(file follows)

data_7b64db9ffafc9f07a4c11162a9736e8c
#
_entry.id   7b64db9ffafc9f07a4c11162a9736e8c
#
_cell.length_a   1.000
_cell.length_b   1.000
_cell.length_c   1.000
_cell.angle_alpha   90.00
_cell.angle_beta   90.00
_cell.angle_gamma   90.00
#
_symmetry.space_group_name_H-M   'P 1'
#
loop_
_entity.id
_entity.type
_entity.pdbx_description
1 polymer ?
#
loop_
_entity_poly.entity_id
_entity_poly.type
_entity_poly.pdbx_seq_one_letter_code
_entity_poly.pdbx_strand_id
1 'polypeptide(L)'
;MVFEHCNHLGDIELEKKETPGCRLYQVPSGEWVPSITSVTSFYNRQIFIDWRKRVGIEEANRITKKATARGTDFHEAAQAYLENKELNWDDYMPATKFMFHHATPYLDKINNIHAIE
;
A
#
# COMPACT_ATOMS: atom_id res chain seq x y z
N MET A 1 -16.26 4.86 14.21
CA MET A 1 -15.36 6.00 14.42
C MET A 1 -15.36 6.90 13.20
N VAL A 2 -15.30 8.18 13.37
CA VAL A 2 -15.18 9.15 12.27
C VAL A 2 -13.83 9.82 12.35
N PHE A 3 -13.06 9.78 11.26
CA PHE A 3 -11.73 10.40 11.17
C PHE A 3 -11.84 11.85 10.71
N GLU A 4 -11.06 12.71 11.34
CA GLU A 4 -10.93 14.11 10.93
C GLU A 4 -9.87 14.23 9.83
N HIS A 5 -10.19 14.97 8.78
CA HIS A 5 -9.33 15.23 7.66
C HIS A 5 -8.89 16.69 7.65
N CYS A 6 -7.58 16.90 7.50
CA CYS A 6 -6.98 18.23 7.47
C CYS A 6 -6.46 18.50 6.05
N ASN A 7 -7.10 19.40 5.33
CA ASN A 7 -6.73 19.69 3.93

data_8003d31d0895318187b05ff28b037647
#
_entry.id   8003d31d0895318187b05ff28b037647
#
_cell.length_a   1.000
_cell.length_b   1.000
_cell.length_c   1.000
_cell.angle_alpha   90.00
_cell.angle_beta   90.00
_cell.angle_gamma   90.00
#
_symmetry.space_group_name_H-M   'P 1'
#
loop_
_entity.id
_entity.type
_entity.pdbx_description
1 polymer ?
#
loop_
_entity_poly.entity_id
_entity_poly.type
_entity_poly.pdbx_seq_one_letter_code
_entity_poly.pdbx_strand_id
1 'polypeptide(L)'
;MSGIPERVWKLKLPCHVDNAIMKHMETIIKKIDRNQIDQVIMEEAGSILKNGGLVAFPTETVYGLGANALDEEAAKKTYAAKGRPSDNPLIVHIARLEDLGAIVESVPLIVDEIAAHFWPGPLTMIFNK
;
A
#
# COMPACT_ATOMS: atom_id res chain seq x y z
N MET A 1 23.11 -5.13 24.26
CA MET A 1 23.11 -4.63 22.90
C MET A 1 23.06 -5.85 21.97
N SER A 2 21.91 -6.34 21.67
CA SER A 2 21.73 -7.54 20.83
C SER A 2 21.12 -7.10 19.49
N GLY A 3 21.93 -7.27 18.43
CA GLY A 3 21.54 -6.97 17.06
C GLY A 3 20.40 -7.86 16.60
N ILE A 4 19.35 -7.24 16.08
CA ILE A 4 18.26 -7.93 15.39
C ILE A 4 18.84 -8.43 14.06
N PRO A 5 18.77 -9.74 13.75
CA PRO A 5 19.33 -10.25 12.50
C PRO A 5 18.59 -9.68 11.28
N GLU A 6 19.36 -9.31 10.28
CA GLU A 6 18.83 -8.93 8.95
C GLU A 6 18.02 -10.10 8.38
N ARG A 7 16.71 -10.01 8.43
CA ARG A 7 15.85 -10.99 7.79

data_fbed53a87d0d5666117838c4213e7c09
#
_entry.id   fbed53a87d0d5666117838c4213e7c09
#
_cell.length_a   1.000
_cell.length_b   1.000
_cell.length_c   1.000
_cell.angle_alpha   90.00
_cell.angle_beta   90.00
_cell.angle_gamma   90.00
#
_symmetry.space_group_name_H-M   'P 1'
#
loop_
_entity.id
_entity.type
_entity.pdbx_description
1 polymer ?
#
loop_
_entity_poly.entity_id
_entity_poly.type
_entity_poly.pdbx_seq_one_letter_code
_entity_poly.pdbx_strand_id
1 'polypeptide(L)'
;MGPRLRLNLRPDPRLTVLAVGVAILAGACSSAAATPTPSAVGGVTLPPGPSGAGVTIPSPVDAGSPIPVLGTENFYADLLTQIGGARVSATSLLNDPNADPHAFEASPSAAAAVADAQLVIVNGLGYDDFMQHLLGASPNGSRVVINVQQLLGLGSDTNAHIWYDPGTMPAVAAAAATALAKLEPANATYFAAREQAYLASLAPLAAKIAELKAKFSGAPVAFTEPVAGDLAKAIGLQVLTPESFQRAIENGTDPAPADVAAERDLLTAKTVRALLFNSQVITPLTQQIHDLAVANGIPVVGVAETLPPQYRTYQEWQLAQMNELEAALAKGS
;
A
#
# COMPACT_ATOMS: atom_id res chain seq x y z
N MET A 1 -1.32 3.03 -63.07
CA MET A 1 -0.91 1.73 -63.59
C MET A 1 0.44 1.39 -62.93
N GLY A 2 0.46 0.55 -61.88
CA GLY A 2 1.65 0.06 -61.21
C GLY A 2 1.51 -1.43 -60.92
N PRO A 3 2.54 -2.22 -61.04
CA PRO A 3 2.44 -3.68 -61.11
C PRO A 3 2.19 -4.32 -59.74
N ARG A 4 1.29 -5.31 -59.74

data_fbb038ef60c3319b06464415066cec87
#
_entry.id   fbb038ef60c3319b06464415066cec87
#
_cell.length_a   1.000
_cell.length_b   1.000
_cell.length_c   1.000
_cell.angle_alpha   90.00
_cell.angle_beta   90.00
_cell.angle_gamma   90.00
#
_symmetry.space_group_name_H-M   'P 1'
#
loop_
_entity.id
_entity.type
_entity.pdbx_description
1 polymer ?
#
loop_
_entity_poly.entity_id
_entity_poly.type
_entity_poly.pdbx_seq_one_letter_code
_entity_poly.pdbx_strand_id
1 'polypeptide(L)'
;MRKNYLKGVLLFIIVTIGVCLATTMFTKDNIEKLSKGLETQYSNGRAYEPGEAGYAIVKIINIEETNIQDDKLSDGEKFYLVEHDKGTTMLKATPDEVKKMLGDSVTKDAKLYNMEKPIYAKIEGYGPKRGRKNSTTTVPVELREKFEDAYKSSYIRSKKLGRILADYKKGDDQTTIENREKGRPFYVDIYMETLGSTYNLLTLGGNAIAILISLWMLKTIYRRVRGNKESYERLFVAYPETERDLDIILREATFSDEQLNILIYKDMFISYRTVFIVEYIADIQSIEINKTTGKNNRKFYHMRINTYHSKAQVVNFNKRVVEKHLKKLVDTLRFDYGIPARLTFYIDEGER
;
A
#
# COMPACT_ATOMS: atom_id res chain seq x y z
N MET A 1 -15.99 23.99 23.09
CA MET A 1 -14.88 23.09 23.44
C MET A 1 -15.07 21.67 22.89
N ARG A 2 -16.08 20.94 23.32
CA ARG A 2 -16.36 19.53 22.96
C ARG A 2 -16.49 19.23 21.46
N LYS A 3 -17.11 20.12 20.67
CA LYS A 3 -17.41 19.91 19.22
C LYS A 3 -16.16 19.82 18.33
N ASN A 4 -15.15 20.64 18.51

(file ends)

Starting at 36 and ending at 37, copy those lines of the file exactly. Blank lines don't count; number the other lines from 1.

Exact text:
C VAL A 2 -13.83 9.82 12.35
N PHE A 3 -13.06 9.78 11.26